Barney Frank Wants Elizabeth Warren To Run For President. He Just Doesn't Want Her To Win.

WASHINGTON -- Former Rep. Barney Frank (D-Mass.) is keen on the current activist campaign to draft Sen. Elizabeth Warren (D-Mass.) into a 2016 presidential run. But he's going to support Hillary Clinton anyway.

"I think it's a good thing," Frank told HuffPost about the Ready for Warren campaign, which began at the July Netroots Nation conference in Detroit. "It'll help keep liberal activity going and keep some pressure on people. But I think what's also very clear -- if Hillary Clinton decides to run for president, she'll be the nominee."

Frank's comments came during a late July interview with HuffPost reporters. Frank is an outspoken progressive on many issues, but on some financial issues is more conservative than Warren is, and has maintained relationships with top bankers since leaving Congress. He and Warren are close, however, and he was the chief congressional proponent of the Consumer Financial Protection Bureau, which was established under the 2010 financial reform law.

Frank said there weren't many substantive policy differences between Warren and himself or the Obama administration on major policy matters.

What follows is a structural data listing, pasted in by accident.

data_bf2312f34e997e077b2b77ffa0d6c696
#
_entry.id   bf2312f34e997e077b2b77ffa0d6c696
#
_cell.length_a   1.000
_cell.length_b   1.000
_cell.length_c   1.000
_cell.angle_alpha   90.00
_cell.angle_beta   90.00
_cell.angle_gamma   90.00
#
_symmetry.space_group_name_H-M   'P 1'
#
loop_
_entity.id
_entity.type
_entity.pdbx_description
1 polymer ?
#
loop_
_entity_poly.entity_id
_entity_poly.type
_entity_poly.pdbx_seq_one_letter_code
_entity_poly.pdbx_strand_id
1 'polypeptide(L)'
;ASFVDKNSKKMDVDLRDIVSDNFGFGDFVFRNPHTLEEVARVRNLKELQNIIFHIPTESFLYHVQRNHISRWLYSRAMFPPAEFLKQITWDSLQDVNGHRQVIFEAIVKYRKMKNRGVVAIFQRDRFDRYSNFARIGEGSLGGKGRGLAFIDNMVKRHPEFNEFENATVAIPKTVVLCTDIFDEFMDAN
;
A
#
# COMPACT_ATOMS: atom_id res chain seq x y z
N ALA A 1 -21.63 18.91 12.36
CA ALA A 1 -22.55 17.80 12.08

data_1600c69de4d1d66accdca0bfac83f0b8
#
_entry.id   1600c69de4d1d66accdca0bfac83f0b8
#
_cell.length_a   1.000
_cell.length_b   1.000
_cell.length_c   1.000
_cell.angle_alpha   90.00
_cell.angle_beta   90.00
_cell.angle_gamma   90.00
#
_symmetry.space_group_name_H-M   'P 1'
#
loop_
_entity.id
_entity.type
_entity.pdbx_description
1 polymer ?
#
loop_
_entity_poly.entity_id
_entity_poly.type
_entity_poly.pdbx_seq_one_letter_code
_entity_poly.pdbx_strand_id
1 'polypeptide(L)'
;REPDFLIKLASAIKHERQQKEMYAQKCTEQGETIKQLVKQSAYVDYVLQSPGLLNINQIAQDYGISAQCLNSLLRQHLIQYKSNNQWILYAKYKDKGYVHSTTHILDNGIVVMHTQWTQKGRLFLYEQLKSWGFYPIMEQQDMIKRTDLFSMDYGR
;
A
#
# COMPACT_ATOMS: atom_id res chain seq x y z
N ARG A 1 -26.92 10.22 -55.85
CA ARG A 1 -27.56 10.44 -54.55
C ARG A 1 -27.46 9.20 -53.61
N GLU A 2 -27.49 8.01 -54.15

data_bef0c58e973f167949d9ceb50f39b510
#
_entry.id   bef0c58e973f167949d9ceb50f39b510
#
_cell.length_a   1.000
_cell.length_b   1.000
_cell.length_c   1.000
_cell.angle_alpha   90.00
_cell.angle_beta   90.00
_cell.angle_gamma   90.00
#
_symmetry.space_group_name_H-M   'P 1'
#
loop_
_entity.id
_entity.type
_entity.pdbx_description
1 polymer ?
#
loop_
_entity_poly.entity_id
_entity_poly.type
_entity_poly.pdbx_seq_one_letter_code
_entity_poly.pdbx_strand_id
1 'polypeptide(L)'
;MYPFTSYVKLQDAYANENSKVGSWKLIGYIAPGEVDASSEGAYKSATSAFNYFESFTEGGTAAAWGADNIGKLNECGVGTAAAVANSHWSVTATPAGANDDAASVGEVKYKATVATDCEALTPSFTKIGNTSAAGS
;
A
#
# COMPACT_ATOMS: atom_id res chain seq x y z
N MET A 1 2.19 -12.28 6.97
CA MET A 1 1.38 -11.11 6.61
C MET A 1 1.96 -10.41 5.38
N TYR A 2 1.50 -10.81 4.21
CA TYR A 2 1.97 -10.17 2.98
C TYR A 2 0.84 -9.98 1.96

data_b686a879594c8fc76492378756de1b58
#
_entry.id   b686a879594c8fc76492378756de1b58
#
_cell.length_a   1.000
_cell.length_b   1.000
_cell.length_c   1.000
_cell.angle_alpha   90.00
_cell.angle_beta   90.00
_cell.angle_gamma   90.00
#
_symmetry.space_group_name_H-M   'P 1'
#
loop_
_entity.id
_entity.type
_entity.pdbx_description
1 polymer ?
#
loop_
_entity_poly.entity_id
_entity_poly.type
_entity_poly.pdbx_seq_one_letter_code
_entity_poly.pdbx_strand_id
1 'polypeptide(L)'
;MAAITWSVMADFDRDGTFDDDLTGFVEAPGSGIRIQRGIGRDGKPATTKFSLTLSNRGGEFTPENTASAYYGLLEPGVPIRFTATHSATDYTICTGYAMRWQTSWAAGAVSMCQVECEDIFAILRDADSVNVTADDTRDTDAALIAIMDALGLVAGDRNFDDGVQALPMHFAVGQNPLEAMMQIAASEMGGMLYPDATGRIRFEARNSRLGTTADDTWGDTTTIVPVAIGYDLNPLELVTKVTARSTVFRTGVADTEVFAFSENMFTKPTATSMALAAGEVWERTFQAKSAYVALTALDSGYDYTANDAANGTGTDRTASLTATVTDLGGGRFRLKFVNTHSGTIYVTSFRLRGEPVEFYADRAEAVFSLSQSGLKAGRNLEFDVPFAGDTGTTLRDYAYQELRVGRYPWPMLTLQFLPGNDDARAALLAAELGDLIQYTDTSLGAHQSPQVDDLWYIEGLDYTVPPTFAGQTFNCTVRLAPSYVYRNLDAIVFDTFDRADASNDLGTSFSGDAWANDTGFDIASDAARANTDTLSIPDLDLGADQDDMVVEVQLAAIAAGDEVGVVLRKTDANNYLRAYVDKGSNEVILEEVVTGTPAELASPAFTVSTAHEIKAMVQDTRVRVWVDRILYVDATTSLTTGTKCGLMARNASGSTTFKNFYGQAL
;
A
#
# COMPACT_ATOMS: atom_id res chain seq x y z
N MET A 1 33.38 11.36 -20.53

"I think it's a matter of tone and culture," Frank said. "Even in Financial Services. Elizabeth's for Glass-Steagall; she also acknowledges that had Glass-Steagall still been in effect, it would not have stopped the crisis. There is this argument, 'Oh, banks are too big.' But there's overwhelming agreement on the reforms and on the regulation and on the Volcker rule. I don't see them as operational."

Warren has advocated for breaking up the biggest banks to eliminate the too-big-to-fail problem, and introduced legislation co-sponsored by Sen. John McCain (R-Ariz.) to reinstate the Glass-Steagall division between traditional bank lending and risky securities trading.

Frank noted that Democrats are nearly unanimous on social issues, including LGBT rights, abortion and contraception, but said that Hillary Clinton would have to find a way to explain her vote in favor of the Iraq war.

"There was one area of substantive difference, and I think my side is now winning -- that's on interventionism," Frank said. "I think the, 'Let's intervene, America is the superpower that must maintain order in the world,' I think that's on the run. And I'm delighted with that."

Frank said Hillary will need "to explain why she voted for the war in Iraq and to reassure people that no, she's not ... for more of this or for staying in Afghanistan."

"I think that that had been an issue," he said. "And at this point, here's how things have migrated, I think, politically … there is an overwhelming Democratic consensus that you don't do this, and it's now become the issue on the Republican side between McCain and Graham and Cheney and not just Rand Paul, but some others."

"There was a period when people, Democrats, were told, 'You better vote for a war if you want to run for president,'" Frank added. "And fortunately, that has moved away."



Elizabeth Warren